Krystal probed further with the ‘marry a person’ question, asking, “A person… what kind of person?” Ella, exhibiting traces of latent homophobic tendencies, with unabashed gender specificity, said, “Like a wife or a husband.” Krystal then asked, “What makes a person decide that they want to get married?” Ella replied uncertainly, “They get in love with each other?”

Sounding like an interviewer at a bogus daycare sexual abuse trial, Ms. Ball revealed her extreme values when she asked her daughter, “What if you were in love with a girl, could you marry a girl?” Much to her mother’s delight, Ella said that if she chose to marry a girl, and not a little boy named Eli, she could only do so in New York.

Fidgety Ella explained: “Yes, because girls can marry girls and boys can marry boys in New York.” Then, appearing to be a little awkward, the tyke explained that sometimes the extraordinary does happen in New York — a girl actually marries a boy.

Ball quickly reacted with, “And that’s good because you want people to marry who they’re in love with, right?” Ella, the girl who couldn’t explain marriage two minutes before, responded “Yeah!” Take that, you loveless homophobes! It’s all about love!

No it’s not! In an effort to cheaply bolster the same-sex marriage argument, it’s about exploiting a child’s suggestibility and eagerness to please, and doing so is as despicable as cajoling stories of sexual abuse from impressionable children that say exactly what overzealous investigators want to hear.

And the provocation didn’t stop there — lesbian marriage promoter Krystal Ball continued to corrupt little Ella by posing yet another leading question: “How come in other places a girl can’t marry a girl… that seems strange, right?”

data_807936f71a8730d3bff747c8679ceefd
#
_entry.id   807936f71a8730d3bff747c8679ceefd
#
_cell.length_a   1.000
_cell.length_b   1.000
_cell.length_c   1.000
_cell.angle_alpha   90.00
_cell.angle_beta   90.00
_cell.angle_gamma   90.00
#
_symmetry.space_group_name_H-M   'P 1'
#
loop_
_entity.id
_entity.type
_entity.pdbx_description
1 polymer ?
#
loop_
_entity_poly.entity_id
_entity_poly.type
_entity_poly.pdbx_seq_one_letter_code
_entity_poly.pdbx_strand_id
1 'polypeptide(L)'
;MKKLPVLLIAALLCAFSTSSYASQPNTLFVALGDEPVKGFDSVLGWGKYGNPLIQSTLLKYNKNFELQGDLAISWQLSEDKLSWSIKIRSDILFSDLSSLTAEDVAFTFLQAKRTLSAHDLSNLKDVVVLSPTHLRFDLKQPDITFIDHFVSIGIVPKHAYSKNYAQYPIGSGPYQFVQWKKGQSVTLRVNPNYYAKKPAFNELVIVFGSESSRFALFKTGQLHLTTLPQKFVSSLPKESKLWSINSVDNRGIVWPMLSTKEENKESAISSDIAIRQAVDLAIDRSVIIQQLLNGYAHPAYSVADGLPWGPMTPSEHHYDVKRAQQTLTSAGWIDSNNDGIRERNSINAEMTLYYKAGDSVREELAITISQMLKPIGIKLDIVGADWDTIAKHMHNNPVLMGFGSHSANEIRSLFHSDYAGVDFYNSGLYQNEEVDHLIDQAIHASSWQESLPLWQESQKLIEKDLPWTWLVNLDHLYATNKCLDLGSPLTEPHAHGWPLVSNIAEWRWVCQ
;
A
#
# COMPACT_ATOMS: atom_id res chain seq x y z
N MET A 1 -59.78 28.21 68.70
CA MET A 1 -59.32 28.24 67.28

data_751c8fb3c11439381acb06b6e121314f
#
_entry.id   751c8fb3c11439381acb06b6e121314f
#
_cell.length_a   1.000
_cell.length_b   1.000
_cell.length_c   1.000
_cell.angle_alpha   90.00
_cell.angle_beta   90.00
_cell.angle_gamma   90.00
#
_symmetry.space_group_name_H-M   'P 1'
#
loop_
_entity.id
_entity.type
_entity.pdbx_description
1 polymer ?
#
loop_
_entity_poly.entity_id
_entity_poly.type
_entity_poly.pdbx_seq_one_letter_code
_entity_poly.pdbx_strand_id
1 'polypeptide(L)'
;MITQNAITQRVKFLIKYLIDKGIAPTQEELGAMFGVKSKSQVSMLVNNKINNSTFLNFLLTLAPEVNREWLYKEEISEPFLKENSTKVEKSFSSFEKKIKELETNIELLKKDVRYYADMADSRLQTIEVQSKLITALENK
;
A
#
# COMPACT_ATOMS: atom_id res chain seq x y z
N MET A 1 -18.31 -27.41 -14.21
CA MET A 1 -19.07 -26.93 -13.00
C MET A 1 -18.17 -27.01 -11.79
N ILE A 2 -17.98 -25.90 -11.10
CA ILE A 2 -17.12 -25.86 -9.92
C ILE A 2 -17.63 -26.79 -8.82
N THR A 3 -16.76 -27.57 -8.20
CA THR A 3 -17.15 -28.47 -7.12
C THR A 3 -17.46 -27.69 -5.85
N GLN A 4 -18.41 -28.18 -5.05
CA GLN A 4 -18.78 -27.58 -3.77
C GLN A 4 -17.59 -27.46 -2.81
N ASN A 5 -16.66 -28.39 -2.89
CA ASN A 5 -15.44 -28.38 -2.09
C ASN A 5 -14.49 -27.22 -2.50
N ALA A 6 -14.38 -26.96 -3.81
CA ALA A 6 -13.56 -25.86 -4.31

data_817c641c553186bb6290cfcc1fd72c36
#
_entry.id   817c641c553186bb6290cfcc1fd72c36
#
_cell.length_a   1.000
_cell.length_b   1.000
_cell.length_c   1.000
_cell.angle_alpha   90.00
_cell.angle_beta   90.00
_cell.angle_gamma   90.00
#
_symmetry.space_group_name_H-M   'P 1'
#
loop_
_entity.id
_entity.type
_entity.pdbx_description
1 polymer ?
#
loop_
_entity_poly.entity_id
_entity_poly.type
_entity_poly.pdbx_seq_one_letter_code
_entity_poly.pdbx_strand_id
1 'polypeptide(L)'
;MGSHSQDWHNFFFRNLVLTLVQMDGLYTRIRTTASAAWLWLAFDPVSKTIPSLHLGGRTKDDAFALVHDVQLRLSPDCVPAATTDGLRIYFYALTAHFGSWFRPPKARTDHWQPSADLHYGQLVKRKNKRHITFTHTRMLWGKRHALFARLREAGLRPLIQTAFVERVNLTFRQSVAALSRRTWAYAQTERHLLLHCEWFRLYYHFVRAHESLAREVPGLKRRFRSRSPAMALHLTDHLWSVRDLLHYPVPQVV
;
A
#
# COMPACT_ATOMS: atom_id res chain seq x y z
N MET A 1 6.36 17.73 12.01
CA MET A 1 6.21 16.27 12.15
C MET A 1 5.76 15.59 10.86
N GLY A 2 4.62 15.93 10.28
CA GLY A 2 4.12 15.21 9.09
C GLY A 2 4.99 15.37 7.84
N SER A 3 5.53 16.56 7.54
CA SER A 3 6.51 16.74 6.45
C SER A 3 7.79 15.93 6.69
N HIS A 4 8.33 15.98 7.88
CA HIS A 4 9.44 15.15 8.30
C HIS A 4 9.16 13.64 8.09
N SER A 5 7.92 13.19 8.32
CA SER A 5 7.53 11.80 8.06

No, ‘Screw’ Ball, that’s not strange. What’s strange is a political hack using her kindergarten-aged daughter to communicate the message that disagreeing with same-sex marriage is “strange.” What’s next — a pro-choice segment where a pregnant Krystal Ball explains to a terrified Ella that before she was born she could have killed her, but chose not to?

The “Political Playground” conversation ended with the pundit telling the child that “Some other places haven’t decided yet that you should be able to if you’re a girl marry another girl.” Ball then asked, “They should change that shouldn’t they?” to which the always agreeable Ella replied, “Yeah! That’s crazy.”

Driving home the point, Krazy Krystal must have needed to hear the youngster say it again, so she prompted Ella with another, “It’s crazy, because people should be able to marry who they love… Riiiight?”

Wrong! Plumbing the depths of a new liberal low, Krystal Ball exploiting her child to express her own view on homosexual marriage definitely takes the same-sex wedding cake. Then again, this shouldn’t be a surprise coming from a rabid liberal who would have flushed a pre-born Ella if it had benefited her somehow. Instead, Krystal chose to let Ella live so that one day, on a cable news show, Ball could wheedle ‘who you love’ talk out of a five-year-old before leading her to spout off about the crazy strangeness of anyone who opposes gay marriage.